The message from so many emerging market publishing industry events is clear: reading – and by extension the focus of publishing – is about learning. The idea that one might wish to read for pleasure and social enhancement, to let the imagination run free and just relax with a good book, is something all too rarely touched upon.
The new Omicron variant could yet scupper the Middle East’s book fair revival, but for now it looks promising for the region’s booklovers who traditionally flock to Arab literary events in, literally, their millions.
This year, as in most of 2020, the Arab book fair calendar has been in limbo, or running at quarter speed, but in October the UAE’s Sharjah International Book Fair went ahead in-person with many Covid-19 limitations, but still pulled in just shy of 1.7 million visitors (fewer than in the past), taking the 2021 crown as both the world’s biggest public-facing and trade-facing book fair.
In January we’ll see the 31st Doha International Book Fair resume in January, running 13-22, organised as usual by the Qatar Cultural and Heritage Events Center (QCHEC), affiliated to the Ministry of Culture and Sports. The USA will be Guest of Honour as part of the Qatar-USA Culture Year 2021.
As so often in the emerging market book fairs, while the public flood to these events in their millions, the organisers have a narrow focus when it comes to books, as reflected in Doha’s 31st incarnation slogan, “Knowledge is Light,” supposedly emphasising the importance of knowledge and reading.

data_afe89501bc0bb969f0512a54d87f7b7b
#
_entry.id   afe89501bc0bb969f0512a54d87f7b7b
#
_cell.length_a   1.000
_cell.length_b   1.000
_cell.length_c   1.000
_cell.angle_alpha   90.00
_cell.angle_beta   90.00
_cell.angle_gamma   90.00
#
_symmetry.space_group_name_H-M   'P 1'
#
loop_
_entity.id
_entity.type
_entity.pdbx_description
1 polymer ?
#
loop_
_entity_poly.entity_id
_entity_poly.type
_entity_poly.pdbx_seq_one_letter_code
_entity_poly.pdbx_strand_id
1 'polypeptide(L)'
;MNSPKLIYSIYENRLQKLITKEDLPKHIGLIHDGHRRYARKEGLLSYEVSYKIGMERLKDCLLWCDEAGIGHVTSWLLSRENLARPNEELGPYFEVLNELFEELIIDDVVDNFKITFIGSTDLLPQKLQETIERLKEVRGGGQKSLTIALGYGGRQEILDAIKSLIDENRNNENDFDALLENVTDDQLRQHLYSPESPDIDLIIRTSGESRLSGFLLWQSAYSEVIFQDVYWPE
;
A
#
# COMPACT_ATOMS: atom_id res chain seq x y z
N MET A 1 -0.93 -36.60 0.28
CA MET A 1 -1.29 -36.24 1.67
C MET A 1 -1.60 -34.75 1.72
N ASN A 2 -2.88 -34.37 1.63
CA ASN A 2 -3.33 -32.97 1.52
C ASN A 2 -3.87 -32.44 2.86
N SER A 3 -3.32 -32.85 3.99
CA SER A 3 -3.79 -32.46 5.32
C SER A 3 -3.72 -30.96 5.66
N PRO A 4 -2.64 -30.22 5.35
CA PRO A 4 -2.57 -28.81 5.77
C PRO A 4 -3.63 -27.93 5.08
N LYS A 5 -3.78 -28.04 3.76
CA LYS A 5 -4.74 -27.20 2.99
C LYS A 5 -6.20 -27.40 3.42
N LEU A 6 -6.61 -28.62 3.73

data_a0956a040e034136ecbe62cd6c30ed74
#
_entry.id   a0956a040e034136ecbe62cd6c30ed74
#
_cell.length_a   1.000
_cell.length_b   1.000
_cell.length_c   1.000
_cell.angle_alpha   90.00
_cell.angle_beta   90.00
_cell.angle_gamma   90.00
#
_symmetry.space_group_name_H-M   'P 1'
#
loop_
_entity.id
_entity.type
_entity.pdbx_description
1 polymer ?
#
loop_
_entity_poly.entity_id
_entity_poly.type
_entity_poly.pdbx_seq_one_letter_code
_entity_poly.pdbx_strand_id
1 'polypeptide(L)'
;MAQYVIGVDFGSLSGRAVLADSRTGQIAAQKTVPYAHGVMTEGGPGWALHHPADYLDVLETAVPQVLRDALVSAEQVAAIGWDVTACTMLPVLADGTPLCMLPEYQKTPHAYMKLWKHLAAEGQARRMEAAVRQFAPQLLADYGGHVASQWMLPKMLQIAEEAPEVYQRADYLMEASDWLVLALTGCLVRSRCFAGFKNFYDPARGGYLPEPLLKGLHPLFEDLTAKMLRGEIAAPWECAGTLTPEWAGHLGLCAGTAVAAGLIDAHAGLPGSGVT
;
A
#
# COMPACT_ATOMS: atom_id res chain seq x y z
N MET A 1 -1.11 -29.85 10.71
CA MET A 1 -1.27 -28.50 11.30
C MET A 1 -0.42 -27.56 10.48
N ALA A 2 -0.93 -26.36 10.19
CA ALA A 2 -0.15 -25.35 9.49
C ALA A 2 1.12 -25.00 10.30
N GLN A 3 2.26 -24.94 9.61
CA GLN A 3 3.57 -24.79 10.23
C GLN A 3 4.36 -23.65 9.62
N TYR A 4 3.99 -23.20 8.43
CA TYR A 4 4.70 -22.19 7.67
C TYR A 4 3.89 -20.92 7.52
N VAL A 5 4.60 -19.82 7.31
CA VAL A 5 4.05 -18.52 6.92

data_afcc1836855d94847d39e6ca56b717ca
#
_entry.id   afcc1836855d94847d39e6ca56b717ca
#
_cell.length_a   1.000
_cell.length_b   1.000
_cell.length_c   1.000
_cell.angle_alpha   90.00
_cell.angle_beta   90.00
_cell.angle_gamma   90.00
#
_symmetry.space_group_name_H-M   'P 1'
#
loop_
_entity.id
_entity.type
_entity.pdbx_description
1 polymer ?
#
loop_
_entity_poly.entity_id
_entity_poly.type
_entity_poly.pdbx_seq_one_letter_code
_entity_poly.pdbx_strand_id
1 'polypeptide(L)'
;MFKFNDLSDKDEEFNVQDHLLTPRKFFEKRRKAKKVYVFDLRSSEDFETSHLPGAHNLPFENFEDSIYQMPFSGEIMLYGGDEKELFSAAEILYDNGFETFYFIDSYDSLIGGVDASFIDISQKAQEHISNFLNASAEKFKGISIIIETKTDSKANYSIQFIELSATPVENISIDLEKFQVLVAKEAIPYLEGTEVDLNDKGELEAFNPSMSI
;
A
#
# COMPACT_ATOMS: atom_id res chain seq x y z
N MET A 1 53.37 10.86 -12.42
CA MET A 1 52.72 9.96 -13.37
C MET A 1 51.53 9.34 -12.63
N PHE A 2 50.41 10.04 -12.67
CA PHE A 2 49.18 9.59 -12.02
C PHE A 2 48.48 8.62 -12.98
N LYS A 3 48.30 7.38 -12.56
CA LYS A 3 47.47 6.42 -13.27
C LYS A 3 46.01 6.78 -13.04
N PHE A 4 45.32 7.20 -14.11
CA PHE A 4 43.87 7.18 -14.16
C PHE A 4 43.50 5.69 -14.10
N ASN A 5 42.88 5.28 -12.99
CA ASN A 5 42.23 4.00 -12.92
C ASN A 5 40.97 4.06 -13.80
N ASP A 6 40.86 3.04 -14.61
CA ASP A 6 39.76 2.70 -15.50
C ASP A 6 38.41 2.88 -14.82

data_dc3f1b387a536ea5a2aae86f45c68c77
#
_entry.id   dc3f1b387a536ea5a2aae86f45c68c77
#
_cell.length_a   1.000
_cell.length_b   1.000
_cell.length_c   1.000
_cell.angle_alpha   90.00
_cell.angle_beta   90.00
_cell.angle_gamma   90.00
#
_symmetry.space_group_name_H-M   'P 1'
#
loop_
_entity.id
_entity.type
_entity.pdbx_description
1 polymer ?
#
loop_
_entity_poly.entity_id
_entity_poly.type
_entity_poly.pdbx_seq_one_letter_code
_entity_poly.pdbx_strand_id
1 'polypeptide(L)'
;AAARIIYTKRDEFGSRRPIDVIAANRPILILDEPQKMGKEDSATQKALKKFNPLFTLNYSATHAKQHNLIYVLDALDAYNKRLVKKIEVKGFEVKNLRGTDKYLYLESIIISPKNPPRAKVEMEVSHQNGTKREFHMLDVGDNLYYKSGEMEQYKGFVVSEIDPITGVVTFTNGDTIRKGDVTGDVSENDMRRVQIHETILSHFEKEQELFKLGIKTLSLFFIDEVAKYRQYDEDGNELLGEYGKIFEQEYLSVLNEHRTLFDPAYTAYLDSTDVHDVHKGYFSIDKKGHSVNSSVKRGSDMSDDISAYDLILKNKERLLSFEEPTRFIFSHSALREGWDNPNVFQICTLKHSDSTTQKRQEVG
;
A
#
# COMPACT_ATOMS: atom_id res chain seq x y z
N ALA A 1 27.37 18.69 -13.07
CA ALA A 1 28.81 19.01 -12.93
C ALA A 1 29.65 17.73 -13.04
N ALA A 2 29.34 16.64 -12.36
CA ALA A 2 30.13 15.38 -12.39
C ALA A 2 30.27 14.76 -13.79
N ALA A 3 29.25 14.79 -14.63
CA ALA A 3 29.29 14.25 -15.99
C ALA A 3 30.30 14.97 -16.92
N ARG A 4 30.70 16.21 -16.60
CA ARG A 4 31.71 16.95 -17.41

Maha Mubarak Al-Mohannadi, Head of the Sponsorship and Communications Committee and Administrative Officer at QCHEC, explains,
Knowledge is the basis for individual development and the society as a whole.
While the Doha IBF Director Jassim Al-Buainain adds,
Knowledge is the basis for the progress and development of countries, and contributes to the development of the individual and society as it lights the way for students and guides interactions among individuals.
Just in case we haven’t got the message, the Doha press release goes on,
The Doha International Book Fair 2022 will be held to showcase the human journey of exploration and learning. The exhibition will introduce the latest and most recent publications that reflect human’s creative and reflective knowledge across all fields. That is, the Fair offers a window of knowledge to researchers, innovators, scientists, and writers to develop societies and improve lives.
The Doha IBF press release is a long, long litany (750 words) of exhortations to read to learn that western readers and publishers will find tiring and restrictive. Read to learn, knowledge is power, read to learn, knowledge is the basis of progress, read to learn, forget having fun, read to learn, only read fiction if it’s classical literature or poetry, read to learn…
Nothing wrong with reading to learn, of course, but the message here and from so many emerging market publishing industry events, is clear: reading – and by extension the focus of publishing – is about learning. The idea that one might wish to read for pleasure and social enhancement, to let the imagination run free and just relax with a good book, is something all too rarely touched upon.
In the Doha example, the idea one might read for pleasure simply isn’t mentioned.
Emerging market fair organisers and publishers would do well to look at the leading lights like Sharjah and embrace the idea that reading can be fun.
Let’s hope the up and coming Muscat International Book Fair in Oman (Feb 22-Mar 25) and the Baghdad International Book Fair in Iraq (May 11-21), both of which attracted over 1 million visitors in 2019, will have a broader focus when they announce their theme and programmes.